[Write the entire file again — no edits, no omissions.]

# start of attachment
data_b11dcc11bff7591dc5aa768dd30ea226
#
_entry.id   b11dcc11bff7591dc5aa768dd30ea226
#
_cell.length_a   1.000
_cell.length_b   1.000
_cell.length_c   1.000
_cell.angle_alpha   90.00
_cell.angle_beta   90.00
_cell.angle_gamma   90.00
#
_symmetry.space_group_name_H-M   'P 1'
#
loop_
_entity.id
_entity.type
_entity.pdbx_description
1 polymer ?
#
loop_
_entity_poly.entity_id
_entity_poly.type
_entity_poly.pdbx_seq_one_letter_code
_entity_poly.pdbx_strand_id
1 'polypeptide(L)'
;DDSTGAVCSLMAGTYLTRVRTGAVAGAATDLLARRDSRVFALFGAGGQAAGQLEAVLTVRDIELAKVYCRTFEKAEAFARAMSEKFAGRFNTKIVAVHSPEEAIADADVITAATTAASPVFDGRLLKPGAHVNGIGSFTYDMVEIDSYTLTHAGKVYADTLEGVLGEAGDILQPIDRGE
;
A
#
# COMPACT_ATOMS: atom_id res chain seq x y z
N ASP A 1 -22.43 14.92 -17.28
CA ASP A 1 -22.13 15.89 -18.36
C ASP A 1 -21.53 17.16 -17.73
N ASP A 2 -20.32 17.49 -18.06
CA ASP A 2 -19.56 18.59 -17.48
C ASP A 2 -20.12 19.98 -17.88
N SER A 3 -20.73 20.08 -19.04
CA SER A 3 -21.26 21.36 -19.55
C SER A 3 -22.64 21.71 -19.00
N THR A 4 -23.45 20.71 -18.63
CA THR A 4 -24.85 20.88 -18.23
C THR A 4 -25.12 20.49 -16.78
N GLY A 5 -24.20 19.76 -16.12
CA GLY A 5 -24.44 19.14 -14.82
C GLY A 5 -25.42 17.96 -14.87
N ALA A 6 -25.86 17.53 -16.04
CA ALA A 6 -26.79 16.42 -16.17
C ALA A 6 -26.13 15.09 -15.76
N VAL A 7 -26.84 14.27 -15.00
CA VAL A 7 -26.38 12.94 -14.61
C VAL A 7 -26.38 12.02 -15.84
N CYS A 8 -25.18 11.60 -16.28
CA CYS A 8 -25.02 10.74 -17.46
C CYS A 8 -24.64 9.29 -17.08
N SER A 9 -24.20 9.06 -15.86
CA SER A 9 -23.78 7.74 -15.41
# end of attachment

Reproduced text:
data_b11dcc11bff7591dc5aa768dd30ea226
#
_entry.id   b11dcc11bff7591dc5aa768dd30ea226
#
_cell.length_a   1.000
_cell.length_b   1.000
_cell.length_c   1.000
_cell.angle_alpha   90.00
_cell.angle_beta   90.00
_cell.angle_gamma   90.00
#
_symmetry.space_group_name_H-M   'P 1'
#
loop_
_entity.id
_entity.type
_entity.pdbx_description
1 polymer ?
#
loop_
_entity_poly.entity_id
_entity_poly.type
_entity_poly.pdbx_seq_one_letter_code
_entity_poly.pdbx_strand_id
1 'polypeptide(L)'
;DDSTGAVCSLMAGTYLTRVRTGAVAGAATDLLARRDSRVFALFGAGGQAAGQLEAVLTVRDIELAKVYCRTFEKAEAFARAMSEKFAGRFNTKIVAVHSPEEAIADADVITAATTAASPVFDGRLLKPGAHVNGIGSFTYDMVEIDSYTLTHAGKVYADTLEGVLGEAGDILQPIDRGE
;
A
#
# COMPACT_ATOMS: atom_id res chain seq x y z
N ASP A 1 -22.43 14.92 -17.28
CA ASP A 1 -22.13 15.89 -18.36
C ASP A 1 -21.53 17.16 -17.73
N ASP A 2 -20.32 17.49 -18.06
CA ASP A 2 -19.56 18.59 -17.48
C ASP A 2 -20.12 19.98 -17.88
N SER A 3 -20.73 20.08 -19.04
CA SER A 3 -21.26 21.36 -19.55
C SER A 3 -22.64 21.71 -19.00
N THR A 4 -23.45 20.71 -18.63
CA THR A 4 -24.85 20.88 -18.23
C THR A 4 -25.12 20.49 -16.78
N GLY A 5 -24.20 19.76 -16.12
CA GLY A 5 -24.44 19.14 -14.82
C GLY A 5 -25.42 17.96 -14.87
N ALA A 6 -25.86 17.53 -16.04
CA ALA A 6 -26.79 16.42 -16.17
C ALA A 6 -26.13 15.09 -15.76
N VAL A 7 -26.84 14.27 -15.00
CA VAL A 7 -26.38 12.94 -14.61
C VAL A 7 -26.38 12.02 -15.84
N CYS A 8 -25.18 11.60 -16.28
CA CYS A 8 -25.02 10.74 -17.46
C CYS A 8 -24.64 9.29 -17.08
N SER A 9 -24.20 9.06 -15.86
CA SER A 9 -23.78 7.74 -15.41